Posts tagged hay
Happy December!

Happy December everyone!

For the month of November, one  (1) chinchilla was surrendered and three (3) chinchillas were adopted. We had one person bring in a chinchilla for pairbonding and never returned to claim them. The legal requirements for going through abandonment procedure is both time consuming and frustrating. In this case, the false hope of an adoption with pairbonding was simply deceitful. I laugh when people tell me they wish they could do what I do. Rescue work is not all about taking in cute, sad animals. More often than not we receive elderly, ill-tempered or sickly chins with grossly unclean, completely inadequate cages. We are met with a variety of illnesses and medical issues that have given us hands-on experience.


Animal rescue nearly killed me…literally. I almost died this year from zoonosis when a certain bacteria from a pair of rescue chins made its way into my lungs. As an asthmatic, pasteurellosis of the lungs is particularly life threatening. Today I would like to talk about cross-species disease transmission.


Pathogens can and do cross between species. A chinchilla can catch a cold from their people, contract fungus from someone who has athlete’s foot, acquire Pasteurella from the house rabbit and more. On the flip side, humans can contract certain diseases from their pets. These can translate as eye infections, skin infections, parasitic infestations, respiratory issues of a bacterial nature, etc.


Handwashing before and after handling your pet seems like a common sense procedure, no? But seriously, how many people really do that? How easy is it to walk by a cage, give a quick scritch or treat and move on to other tasks or pets? At home we generally have a good feel for the health of our pets and environment. In a shelter or rescue situation, there is more opportunity for disease transmission. One time we had a wildlife rehabber come visit who had ringworm patches exposed on her arms. Yup. For the next few months we struggled to contain and eradicate ringworm from the herd.

At home, letting your interspecies pets “play” together can be a deadly combination. Many rabbits carry the Pasteurella bacteria and show no signs or symptoms. In chinchillas that same bacteria is deadly. Unvaccinated horses can pass on strangles, which is also deadly to chins. Rodents can leave behind droppings full of listeria which can be found in hay and hay based products. It is this very reason why we advise against purchasing hay from your local farmer as most are stored where wild rodents can freely roam. So even the cleanest of homes with the most reliable quality supplies is still subject to contamination.

With this in mind, one of the ways you can keep your pet healthy is to watch for signs and symptoms of anything that may be “off”. As pet guardians, we generally have a good idea what normal behavior is for our individual animals. Pet forums are a great place to compare notes and learn from those who have experienced and treated specific issues. Armed with information we can be better advocates when it comes to partnering with our veterinarians. The hard part is being bold enough to resist deferring to someone based on education rather than experience.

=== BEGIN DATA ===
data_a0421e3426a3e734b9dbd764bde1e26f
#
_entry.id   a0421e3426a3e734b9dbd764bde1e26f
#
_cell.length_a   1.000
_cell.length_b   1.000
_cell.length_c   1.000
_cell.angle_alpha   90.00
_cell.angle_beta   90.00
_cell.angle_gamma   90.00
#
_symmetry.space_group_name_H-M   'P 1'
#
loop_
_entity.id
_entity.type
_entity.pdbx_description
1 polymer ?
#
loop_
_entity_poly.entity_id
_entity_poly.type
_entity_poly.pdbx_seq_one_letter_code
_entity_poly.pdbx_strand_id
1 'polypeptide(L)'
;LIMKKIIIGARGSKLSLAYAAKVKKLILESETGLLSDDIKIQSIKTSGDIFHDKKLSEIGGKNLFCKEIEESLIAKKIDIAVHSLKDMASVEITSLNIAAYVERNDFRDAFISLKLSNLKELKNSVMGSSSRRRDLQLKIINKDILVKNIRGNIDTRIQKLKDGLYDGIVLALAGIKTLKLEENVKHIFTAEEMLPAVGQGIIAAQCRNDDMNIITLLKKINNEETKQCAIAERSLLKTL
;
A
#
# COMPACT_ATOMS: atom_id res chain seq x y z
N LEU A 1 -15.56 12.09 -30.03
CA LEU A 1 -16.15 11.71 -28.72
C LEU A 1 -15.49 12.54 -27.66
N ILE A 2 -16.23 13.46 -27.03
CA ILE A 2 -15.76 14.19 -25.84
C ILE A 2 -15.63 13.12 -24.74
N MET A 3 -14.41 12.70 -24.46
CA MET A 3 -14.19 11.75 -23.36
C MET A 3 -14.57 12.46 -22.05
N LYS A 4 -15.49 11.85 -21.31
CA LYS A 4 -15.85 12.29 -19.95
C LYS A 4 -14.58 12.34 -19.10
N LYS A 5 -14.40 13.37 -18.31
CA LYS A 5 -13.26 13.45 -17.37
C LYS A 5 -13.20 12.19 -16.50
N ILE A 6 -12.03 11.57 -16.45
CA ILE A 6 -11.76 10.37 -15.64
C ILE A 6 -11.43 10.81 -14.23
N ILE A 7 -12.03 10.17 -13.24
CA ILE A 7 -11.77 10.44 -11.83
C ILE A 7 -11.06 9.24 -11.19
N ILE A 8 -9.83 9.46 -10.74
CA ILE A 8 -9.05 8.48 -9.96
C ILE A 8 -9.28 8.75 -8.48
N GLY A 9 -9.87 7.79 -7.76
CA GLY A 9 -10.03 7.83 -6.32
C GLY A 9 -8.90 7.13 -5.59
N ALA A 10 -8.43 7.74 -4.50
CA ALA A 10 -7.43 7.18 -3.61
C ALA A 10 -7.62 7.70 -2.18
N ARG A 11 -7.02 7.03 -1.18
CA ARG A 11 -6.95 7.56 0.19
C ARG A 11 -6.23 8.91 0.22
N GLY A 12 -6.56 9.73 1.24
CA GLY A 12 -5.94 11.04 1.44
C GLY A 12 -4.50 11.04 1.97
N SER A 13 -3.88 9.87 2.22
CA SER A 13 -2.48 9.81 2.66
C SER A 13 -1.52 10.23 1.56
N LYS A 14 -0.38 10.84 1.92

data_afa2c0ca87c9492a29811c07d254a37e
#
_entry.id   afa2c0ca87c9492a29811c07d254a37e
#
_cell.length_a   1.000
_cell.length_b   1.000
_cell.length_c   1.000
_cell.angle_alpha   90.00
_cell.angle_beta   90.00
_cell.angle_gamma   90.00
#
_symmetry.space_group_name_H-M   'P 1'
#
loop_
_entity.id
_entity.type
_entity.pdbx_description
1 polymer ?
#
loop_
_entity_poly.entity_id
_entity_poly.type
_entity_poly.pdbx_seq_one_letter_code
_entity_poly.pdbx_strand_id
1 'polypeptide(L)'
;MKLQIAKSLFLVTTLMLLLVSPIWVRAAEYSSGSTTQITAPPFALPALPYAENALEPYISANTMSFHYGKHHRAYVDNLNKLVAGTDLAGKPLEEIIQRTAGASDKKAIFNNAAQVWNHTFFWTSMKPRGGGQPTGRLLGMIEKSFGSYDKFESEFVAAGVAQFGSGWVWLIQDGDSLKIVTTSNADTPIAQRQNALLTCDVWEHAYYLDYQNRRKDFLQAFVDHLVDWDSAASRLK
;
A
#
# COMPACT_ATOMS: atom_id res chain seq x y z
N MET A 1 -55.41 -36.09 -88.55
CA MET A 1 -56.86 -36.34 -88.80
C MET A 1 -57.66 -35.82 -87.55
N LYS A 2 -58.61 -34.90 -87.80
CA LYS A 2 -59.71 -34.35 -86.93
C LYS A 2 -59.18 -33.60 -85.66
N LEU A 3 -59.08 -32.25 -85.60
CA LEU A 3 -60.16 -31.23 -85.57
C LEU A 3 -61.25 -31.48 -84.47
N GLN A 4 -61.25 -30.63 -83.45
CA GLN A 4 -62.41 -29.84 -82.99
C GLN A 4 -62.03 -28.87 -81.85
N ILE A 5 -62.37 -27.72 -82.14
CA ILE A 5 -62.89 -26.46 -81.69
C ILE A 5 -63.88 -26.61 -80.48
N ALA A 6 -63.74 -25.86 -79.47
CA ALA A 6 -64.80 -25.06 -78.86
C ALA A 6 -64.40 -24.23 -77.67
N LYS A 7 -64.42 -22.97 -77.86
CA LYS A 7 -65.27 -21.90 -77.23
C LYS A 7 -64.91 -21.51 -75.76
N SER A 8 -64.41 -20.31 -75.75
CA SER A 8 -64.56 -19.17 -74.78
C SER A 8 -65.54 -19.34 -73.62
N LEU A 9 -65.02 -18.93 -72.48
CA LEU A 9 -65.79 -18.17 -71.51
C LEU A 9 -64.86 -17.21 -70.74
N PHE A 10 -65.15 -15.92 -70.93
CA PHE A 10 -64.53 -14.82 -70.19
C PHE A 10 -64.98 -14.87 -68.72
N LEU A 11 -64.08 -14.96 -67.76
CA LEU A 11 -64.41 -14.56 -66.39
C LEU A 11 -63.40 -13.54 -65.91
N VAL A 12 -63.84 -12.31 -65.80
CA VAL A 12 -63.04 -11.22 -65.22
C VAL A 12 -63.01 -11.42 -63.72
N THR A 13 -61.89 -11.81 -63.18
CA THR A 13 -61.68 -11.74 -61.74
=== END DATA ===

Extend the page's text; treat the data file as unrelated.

It is our sincerest wish that yours and our chinchillas remain healthy and happy.

Merry Christmas and Happy New year to all.

...and now, a word about allergies.

Owning chinchillas can be a challenge to those who suffer from allergies and/or asthma.  It is not unusual for a person to develop allergies after having been exposed to a trigger. But just because a person is exhibiting an allergic reaction to their chin, does not necessarily mean the beloved pet has to go. With chinchillas, the majority of allergy triggers stem from the bathing dust, hay or cage bedding. Rarely is it a result of being allergic to the animal itself. 

Whimsy is allergic to all animals, dust, pollen, molds AND has asthma. Therefore, when people contact us to surrender a chin because of allergies we are able to offer firsthand knowledge and options to those who are seeking a solution, rather than an excuse.

Normal chinchilla dust bath is highly irritating, especially for those with respiratory problems.  Our allergy and asthma friendly dust is a lifesaver (literally!) Instead of the microscopically sharp, angular volcanic dust, our bathing dust is made with a mixture of microscopically flat hypoallergenic cosmetic clays and minerals. It’s soft and gentle, and much easier on the lungs.  But please keep in mind, switching dust takes at least 30 days to work its way out of your home and mixing our allergy friendly dust with regular dust is totally worthless.

Timothy hay is a dietary staple for chinchillas, but the heavily pollinated seed heads are also highly irritating. There are easy options to give instead of loose timothy. Orchard grass and other quality, weed-and-seed-free hays are much less likely to trigger an allergic reaction in pet owners. In a pinch, you can provide hay cubes instead of loose hays. 

Sometimes the cage bedding is the culprit. Dusty or dirty bedding is a breeding ground for bacteria, molds and spores. The cage should be cleaned at least once per week. This should include not only emptying the bedding, but wiping down all surfaces with a chin safe cleaner. A water and vinegar solution works well. Some people choose to use a fleece liner instead of dusty loose bedding. Those should be washed at least every 3 days.

There is a workable solution to owning chinchillas and having allergies and/or asthma.  It all depends on how much one is willing to commit to make it happen.